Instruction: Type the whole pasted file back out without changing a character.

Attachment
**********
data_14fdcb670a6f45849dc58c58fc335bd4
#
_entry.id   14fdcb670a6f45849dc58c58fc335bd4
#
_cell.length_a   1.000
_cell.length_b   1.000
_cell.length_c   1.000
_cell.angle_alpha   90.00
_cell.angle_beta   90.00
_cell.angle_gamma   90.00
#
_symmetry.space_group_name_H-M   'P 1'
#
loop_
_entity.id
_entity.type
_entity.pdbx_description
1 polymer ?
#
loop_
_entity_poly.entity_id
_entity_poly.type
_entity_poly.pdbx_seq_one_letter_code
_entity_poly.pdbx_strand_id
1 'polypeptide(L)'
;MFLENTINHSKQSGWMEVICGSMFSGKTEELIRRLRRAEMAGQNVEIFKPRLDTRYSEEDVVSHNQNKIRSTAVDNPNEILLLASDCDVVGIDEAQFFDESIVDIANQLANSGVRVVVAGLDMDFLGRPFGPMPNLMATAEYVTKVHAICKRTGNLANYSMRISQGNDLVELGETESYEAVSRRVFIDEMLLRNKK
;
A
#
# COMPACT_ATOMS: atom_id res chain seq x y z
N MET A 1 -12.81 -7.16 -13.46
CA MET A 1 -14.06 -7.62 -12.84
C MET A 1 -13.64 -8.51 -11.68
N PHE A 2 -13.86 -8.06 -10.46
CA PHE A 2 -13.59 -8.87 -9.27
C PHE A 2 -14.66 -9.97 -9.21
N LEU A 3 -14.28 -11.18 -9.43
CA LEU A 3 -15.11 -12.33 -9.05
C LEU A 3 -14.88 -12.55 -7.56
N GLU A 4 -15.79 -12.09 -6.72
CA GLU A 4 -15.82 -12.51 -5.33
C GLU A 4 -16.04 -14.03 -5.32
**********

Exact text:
data_14fdcb670a6f45849dc58c58fc335bd4
#
_entry.id   14fdcb670a6f45849dc58c58fc335bd4
#
_cell.length_a   1.000
_cell.length_b   1.000
_cell.length_c   1.000
_cell.angle_alpha   90.00
_cell.angle_beta   90.00
_cell.angle_gamma   90.00
#
_symmetry.space_group_name_H-M   'P 1'
#
loop_
_entity.id
_entity.type
_entity.pdbx_description
1 polymer ?
#
loop_
_entity_poly.entity_id
_entity_poly.type
_entity_poly.pdbx_seq_one_letter_code
_entity_poly.pdbx_strand_id
1 'polypeptide(L)'
;MFLENTINHSKQSGWMEVICGSMFSGKTEELIRRLRRAEMAGQNVEIFKPRLDTRYSEEDVVSHNQNKIRSTAVDNPNEILLLASDCDVVGIDEAQFFDESIVDIANQLANSGVRVVVAGLDMDFLGRPFGPMPNLMATAEYVTKVHAICKRTGNLANYSMRISQGNDLVELGETESYEAVSRRVFIDEMLLRNKK
;
A
#
# COMPACT_ATOMS: atom_id res chain seq x y z
N MET A 1 -12.81 -7.16 -13.46
CA MET A 1 -14.06 -7.62 -12.84
C MET A 1 -13.64 -8.51 -11.68
N PHE A 2 -13.86 -8.06 -10.46
CA PHE A 2 -13.59 -8.87 -9.27
C PHE A 2 -14.66 -9.97 -9.21
N LEU A 3 -14.28 -11.18 -9.43
CA LEU A 3 -15.11 -12.33 -9.05
C LEU A 3 -14.88 -12.55 -7.56
N GLU A 4 -15.79 -12.09 -6.72
CA GLU A 4 -15.82 -12.51 -5.33
C GLU A 4 -16.04 -14.03 -5.32